Viticulture, the cultivation of grapes, is among the oldest and most profitable forms of agriculture. But your glass of Chardonnay is also produced by one of the most intensive forms of agriculture, negatively affecting biodiversity and the benefits for people ecosystems generate. This week, the international SECBIVIT (Scenarios for providing multiple ecosystem services and biodiversity in viticultural landscapes) project has kicked off in Vienna, Austria.
Dr Nina Schwarz of the ITC PGM department leads a part of this three year €1.5 million project with partners from Austria (University of Natural Resources and Life Sciences, Vienna), Germany (Julius Kühn-Institute - Federal Research Centre for Cultivated Plants; University of Göttingen; University Koblenz-Landau), Spain (Agencia Consejo Superior de Investigaciones Cientificas - CSIC), France (French National Institute for Agricultural Research - INRA), Romania (University of Agricultural Sciences and Veterinary Medicine Cluj-Napoca) and the United States (University of California, Davis). The project is funded by a joint call of the Belmont Forum and the ERA-NET BiodivERsA network, which aims to strengthen research on climate scenarios for biodiversity and ecosystem services.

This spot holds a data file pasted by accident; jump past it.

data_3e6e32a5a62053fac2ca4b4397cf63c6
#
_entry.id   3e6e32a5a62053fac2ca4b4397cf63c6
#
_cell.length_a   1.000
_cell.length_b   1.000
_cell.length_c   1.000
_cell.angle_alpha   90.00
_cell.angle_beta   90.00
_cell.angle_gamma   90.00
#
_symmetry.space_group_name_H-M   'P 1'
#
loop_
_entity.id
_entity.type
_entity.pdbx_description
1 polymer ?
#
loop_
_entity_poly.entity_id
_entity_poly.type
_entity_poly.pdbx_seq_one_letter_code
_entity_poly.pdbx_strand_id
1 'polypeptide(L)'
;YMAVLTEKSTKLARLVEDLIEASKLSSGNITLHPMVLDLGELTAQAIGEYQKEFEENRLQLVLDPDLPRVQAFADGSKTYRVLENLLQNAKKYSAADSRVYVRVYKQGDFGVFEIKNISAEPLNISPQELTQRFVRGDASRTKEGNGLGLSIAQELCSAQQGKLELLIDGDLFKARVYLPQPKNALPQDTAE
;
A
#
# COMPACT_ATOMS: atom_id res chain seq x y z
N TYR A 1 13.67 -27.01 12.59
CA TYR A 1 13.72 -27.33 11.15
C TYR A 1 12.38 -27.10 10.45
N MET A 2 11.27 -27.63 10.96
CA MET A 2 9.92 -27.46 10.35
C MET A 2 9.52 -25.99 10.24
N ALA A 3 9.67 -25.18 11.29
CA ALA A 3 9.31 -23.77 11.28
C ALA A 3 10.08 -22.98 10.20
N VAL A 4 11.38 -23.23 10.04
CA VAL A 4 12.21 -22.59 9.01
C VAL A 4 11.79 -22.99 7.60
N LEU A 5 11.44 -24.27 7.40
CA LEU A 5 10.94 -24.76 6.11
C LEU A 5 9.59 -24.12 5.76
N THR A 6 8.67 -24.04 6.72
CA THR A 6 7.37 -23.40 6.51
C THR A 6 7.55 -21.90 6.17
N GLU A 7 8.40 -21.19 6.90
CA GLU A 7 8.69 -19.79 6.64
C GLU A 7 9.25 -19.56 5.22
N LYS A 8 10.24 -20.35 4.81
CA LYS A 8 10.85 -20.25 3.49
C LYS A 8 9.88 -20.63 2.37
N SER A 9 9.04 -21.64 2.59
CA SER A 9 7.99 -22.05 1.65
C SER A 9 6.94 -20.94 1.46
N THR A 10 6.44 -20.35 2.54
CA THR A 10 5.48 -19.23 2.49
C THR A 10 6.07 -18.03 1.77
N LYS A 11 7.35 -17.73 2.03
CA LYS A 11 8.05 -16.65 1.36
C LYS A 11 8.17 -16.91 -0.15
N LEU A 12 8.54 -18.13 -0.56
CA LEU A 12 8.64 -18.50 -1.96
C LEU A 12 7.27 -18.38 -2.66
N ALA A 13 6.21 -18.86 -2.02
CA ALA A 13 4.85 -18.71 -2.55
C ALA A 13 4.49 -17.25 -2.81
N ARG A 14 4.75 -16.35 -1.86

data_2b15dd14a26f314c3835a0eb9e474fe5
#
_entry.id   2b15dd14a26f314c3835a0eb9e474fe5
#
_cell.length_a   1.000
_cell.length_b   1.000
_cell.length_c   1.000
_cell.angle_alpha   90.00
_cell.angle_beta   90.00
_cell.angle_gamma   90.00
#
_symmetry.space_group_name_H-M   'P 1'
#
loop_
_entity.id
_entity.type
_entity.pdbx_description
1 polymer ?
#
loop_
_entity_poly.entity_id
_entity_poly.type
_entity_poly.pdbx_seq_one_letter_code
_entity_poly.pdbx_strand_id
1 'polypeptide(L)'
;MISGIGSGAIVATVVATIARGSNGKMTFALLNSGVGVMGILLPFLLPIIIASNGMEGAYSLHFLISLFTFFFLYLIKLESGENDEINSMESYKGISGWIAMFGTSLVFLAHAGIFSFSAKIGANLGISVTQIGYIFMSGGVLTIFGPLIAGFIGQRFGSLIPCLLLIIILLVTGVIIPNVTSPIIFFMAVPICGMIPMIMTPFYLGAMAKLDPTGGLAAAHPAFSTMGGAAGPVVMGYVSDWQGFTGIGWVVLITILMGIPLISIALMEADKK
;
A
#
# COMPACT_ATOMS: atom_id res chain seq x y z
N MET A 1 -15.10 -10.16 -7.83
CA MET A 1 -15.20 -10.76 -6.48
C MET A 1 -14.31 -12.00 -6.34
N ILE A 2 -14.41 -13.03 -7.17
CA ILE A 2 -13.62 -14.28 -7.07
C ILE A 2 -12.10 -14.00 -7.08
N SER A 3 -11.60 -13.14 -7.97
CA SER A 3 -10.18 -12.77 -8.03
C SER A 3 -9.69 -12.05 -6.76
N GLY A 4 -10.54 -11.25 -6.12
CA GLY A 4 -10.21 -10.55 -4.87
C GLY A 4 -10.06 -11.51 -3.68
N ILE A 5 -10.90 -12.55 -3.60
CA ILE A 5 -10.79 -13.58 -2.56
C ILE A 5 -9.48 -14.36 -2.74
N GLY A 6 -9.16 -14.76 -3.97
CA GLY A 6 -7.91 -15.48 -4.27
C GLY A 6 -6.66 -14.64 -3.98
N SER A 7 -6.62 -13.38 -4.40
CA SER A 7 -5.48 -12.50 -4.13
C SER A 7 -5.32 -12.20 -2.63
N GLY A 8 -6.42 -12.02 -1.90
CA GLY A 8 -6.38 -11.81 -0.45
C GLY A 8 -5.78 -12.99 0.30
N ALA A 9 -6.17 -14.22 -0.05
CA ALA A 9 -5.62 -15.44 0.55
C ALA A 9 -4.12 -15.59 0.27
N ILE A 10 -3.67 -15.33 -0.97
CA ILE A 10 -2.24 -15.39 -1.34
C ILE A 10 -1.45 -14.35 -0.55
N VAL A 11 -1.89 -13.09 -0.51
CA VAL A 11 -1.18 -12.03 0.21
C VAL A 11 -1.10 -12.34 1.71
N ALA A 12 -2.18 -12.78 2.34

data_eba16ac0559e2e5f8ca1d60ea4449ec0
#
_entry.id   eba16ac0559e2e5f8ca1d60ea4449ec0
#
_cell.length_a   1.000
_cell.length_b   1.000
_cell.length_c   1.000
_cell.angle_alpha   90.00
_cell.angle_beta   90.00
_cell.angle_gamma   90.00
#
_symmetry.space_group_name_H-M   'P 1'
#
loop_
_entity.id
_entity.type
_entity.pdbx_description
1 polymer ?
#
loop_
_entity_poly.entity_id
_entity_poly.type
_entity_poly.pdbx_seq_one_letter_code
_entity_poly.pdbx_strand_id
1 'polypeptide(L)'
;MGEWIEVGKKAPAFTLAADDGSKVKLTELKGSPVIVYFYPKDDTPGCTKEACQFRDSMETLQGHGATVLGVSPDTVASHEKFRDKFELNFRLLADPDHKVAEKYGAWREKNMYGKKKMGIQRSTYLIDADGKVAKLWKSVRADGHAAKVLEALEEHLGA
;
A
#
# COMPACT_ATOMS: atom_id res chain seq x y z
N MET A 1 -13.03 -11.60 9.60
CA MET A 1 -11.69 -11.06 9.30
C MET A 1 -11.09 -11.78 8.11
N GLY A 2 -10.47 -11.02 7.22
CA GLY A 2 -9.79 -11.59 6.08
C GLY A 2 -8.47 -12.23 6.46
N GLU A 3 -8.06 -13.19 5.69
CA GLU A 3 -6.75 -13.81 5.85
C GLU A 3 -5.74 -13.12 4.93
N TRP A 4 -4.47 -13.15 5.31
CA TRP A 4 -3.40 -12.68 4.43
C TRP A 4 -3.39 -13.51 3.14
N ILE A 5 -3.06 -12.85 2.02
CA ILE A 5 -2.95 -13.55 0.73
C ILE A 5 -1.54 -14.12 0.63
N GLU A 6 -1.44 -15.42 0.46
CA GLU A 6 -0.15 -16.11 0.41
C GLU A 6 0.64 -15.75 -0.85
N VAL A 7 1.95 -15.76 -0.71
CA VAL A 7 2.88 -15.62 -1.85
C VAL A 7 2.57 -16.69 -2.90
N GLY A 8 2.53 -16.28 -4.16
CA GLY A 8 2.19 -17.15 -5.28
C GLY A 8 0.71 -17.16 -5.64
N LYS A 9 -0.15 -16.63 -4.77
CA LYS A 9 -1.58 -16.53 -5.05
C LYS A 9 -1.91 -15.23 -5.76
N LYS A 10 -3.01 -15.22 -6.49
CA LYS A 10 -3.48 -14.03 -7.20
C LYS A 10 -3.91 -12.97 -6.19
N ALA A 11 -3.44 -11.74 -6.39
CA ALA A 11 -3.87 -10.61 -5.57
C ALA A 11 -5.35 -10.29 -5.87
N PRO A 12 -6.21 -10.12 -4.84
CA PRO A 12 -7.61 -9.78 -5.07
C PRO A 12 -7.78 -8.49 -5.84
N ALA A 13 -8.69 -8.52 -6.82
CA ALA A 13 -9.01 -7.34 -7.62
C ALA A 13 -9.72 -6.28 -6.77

Alternative forms of grape cultivation
The SECBIVIT project will develop and test different model frameworks to explore alternative forms of grape cultivation to better balance grape production, biodiversity conservation and ecosystem service supply for different climate and policies scenarios in various European viticultural regions. ITC will be in charge of modelling how winegrowers’ decision making on pest management and soil conservation practices in these scenarios will impact biodiversity and ecosystem services.
For this, Dr Yang Chen (PGM), in collaboration with Dr Schwarz and Dr Willemen (NRS), will develop spatially explicit agent-based models on the social-ecological system for viticulture. These models describe winegrowers as agents who take farming decisions and thereby influence the vineyard and surrounding landscape. The status and changes of the vineyards and landscape, in turn, are expected to influence winegrowers' decision-making. Dr Chen will develop the models with stakeholders for viticultural regions located in Spain, France, Germany, Austria and Romania. The ITC researchers agree, “This is a dream project for anyone who cares about nature, rural livelihoods…and wine”.
In October, six Dutch projects received funding for their research focusing on climate scenarios for biodiversity and ecosystem services: https://www.nwo.nl/en/news-and-events/news/2018/10/six-awards-in-european-call-biodivscen.html